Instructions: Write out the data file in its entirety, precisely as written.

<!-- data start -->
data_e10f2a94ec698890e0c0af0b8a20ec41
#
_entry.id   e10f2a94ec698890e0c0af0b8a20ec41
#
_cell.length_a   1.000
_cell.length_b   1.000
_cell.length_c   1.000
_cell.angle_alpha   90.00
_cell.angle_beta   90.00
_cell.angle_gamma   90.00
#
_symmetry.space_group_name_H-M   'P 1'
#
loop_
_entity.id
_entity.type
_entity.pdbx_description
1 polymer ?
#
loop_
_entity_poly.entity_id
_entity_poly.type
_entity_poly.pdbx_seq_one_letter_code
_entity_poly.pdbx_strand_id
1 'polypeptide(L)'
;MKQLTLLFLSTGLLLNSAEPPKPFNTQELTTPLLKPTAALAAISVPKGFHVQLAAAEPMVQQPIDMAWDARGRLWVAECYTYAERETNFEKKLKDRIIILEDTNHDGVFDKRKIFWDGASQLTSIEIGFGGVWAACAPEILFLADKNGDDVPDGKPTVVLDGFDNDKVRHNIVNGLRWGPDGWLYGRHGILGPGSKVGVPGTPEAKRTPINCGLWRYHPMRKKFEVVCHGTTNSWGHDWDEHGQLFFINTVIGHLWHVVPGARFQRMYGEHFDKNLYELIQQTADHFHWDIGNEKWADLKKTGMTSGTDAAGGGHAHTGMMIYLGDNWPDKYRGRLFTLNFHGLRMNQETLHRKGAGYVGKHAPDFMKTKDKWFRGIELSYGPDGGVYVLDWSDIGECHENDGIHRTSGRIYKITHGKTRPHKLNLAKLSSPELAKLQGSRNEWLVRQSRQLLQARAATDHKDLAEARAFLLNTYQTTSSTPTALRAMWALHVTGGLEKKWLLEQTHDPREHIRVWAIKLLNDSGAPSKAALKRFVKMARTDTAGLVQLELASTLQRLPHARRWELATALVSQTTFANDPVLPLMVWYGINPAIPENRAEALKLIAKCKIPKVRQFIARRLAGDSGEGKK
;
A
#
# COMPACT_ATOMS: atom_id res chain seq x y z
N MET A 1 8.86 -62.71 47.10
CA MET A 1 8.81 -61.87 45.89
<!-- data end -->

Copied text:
data_e10f2a94ec698890e0c0af0b8a20ec41
#
_entry.id   e10f2a94ec698890e0c0af0b8a20ec41
#
_cell.length_a   1.000
_cell.length_b   1.000
_cell.length_c   1.000
_cell.angle_alpha   90.00
_cell.angle_beta   90.00
_cell.angle_gamma   90.00
#
_symmetry.space_group_name_H-M   'P 1'
#
loop_
_entity.id
_entity.type
_entity.pdbx_description
1 polymer ?
#
loop_
_entity_poly.entity_id
_entity_poly.type
_entity_poly.pdbx_seq_one_letter_code
_entity_poly.pdbx_strand_id
1 'polypeptide(L)'
;MKQLTLLFLSTGLLLNSAEPPKPFNTQELTTPLLKPTAALAAISVPKGFHVQLAAAEPMVQQPIDMAWDARGRLWVAECYTYAERETNFEKKLKDRIIILEDTNHDGVFDKRKIFWDGASQLTSIEIGFGGVWAACAPEILFLADKNGDDVPDGKPTVVLDGFDNDKVRHNIVNGLRWGPDGWLYGRHGILGPGSKVGVPGTPEAKRTPINCGLWRYHPMRKKFEVVCHGTTNSWGHDWDEHGQLFFINTVIGHLWHVVPGARFQRMYGEHFDKNLYELIQQTADHFHWDIGNEKWADLKKTGMTSGTDAAGGGHAHTGMMIYLGDNWPDKYRGRLFTLNFHGLRMNQETLHRKGAGYVGKHAPDFMKTKDKWFRGIELSYGPDGGVYVLDWSDIGECHENDGIHRTSGRIYKITHGKTRPHKLNLAKLSSPELAKLQGSRNEWLVRQSRQLLQARAATDHKDLAEARAFLLNTYQTTSSTPTALRAMWALHVTGGLEKKWLLEQTHDPREHIRVWAIKLLNDSGAPSKAALKRFVKMARTDTAGLVQLELASTLQRLPHARRWELATALVSQTTFANDPVLPLMVWYGINPAIPENRAEALKLIAKCKIPKVRQFIARRLAGDSGEGKK
;
A
#
# COMPACT_ATOMS: atom_id res chain seq x y z
N MET A 1 8.86 -62.71 47.10
CA MET A 1 8.81 -61.87 45.89